A BOLD move to entice more students from low-income families to college with grants of up to pound;40 a week has been critically undermined by lack of cash - just as Education Secretary David Blunkett was warned it would be one year ago.
The decision to pilot education maintenance allowances for 16 to 19-year-olds was long overdue (page 1 and FE Focus). But to restrict them to 12 pilot areas and then to pool what little cash there was nationally to help fund them was daft.
In Nottingham (a pilot area), students are signing up in droves. But in Lancashire, where each college has lost up to pound;200,000 from its hardship fund, colleges fear an exodus of the county's impoverished students.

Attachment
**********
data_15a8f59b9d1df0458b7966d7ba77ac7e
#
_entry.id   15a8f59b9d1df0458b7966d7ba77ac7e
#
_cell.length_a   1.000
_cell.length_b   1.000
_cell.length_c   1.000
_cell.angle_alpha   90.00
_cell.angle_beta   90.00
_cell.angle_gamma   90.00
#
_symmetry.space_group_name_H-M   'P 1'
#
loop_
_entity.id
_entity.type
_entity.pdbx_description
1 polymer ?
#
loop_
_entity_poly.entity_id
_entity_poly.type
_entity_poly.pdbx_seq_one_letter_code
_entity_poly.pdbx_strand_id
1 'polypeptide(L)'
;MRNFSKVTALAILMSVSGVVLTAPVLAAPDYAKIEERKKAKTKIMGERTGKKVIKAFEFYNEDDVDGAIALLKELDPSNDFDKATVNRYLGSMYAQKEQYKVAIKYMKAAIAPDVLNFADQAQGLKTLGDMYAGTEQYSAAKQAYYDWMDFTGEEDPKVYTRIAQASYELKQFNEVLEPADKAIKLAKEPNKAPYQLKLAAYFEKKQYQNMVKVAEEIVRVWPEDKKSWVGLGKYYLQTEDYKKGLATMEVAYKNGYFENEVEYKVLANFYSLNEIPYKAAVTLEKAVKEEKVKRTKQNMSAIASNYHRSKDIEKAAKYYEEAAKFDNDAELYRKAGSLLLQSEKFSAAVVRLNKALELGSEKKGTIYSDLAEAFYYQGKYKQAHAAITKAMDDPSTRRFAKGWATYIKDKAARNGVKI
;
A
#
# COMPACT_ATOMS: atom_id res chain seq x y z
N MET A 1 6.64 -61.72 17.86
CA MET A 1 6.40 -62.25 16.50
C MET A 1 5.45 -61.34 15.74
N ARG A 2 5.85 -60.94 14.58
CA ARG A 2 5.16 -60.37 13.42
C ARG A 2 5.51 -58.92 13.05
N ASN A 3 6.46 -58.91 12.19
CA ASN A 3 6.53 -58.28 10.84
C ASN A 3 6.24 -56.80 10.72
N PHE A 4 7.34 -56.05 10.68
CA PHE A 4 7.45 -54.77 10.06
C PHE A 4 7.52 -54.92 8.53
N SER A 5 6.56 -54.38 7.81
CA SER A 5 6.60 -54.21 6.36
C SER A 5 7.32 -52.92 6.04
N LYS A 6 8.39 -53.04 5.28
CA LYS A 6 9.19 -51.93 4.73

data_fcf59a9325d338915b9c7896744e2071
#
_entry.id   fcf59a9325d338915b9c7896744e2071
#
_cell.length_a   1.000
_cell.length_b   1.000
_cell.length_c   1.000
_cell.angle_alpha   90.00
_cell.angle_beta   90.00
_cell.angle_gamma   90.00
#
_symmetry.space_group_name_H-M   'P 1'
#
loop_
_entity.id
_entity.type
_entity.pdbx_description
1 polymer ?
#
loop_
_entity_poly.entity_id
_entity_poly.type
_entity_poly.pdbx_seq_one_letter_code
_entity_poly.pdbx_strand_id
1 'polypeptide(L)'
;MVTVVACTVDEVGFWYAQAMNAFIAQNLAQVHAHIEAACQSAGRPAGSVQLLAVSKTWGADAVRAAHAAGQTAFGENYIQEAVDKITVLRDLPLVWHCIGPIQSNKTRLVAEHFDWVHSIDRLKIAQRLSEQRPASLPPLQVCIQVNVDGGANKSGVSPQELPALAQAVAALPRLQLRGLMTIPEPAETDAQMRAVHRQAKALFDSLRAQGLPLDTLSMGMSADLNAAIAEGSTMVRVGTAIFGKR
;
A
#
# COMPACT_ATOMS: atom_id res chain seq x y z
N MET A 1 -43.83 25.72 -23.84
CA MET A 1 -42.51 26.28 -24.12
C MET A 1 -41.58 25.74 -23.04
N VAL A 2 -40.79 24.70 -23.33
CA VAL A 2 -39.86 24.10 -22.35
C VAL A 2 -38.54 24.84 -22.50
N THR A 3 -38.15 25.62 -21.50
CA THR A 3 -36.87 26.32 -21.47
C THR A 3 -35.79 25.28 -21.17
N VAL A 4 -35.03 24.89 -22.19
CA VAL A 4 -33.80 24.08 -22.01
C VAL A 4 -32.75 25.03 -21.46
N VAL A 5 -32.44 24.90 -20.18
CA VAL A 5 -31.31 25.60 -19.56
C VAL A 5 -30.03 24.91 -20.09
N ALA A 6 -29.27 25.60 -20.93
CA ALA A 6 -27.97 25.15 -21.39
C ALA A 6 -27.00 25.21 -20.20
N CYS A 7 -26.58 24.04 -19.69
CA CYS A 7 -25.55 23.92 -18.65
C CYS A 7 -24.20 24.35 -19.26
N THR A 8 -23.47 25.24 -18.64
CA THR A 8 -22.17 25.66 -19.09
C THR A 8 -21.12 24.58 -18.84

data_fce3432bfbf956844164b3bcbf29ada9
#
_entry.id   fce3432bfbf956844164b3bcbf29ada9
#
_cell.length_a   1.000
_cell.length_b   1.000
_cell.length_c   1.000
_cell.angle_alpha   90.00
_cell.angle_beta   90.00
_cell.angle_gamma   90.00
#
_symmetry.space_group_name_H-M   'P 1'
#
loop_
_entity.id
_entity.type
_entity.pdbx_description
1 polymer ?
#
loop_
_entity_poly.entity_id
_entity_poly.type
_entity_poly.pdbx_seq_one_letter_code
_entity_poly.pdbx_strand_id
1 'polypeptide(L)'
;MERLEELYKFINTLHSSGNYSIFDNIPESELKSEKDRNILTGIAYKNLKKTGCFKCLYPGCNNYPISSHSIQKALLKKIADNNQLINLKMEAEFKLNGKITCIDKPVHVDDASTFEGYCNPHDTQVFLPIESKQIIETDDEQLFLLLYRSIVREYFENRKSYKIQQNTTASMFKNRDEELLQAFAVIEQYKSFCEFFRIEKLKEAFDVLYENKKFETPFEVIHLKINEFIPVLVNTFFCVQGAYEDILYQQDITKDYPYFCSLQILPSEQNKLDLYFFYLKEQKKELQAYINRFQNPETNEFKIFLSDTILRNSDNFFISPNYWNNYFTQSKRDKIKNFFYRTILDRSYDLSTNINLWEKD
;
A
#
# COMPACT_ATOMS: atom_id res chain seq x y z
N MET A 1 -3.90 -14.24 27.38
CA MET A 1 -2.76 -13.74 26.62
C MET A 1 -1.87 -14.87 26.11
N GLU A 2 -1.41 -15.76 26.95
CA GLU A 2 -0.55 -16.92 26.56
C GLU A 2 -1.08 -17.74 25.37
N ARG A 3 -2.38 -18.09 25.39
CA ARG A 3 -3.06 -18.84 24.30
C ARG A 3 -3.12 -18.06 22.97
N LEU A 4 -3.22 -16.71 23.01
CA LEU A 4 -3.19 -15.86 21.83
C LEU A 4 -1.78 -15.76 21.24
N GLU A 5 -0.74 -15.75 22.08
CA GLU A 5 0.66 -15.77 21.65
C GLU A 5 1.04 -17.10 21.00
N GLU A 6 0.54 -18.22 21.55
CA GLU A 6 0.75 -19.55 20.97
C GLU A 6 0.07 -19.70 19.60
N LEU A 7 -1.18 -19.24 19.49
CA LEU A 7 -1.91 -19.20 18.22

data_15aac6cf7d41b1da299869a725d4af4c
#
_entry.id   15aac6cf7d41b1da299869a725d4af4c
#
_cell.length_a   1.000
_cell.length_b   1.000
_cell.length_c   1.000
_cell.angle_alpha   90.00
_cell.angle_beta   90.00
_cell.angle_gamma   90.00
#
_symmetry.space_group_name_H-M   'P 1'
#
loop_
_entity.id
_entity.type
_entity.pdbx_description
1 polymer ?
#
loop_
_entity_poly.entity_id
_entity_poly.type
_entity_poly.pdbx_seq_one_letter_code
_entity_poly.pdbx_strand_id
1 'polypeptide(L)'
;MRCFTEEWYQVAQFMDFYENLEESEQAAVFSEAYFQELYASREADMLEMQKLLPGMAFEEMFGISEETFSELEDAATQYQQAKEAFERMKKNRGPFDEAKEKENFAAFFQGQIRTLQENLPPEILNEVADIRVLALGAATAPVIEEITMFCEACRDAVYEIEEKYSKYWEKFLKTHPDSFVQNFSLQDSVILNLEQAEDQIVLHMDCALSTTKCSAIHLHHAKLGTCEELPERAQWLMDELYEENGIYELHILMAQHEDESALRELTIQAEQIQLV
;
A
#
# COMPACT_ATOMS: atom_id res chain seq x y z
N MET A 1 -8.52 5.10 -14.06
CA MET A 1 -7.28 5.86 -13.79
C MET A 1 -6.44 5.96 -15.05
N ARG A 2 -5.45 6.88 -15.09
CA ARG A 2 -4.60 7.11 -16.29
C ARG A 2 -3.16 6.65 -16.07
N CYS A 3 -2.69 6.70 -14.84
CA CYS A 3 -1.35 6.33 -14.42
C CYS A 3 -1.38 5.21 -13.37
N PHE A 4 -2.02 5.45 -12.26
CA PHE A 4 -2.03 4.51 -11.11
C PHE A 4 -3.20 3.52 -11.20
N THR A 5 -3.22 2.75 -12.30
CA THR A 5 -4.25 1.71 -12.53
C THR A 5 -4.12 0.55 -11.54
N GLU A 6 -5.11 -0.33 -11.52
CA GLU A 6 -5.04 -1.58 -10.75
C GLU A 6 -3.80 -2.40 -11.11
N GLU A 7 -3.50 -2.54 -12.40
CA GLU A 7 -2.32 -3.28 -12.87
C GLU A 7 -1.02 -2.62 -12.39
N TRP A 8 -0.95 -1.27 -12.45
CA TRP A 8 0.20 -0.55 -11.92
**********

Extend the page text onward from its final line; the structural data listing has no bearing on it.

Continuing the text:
The Lane Committee which drew up the allowance recommendations warned Mr Blunkett that new money would be needed and that any pilot should be short. Instead, a three-year limited scheme was agreed, with woefully inadequate new money.
Lane showed that poverty was a key reason why students drop out of school and college, just as had earlier been shown in higher education. Nottingham has proved that cash makes a difference. Ministers must not wait another two years before taking action.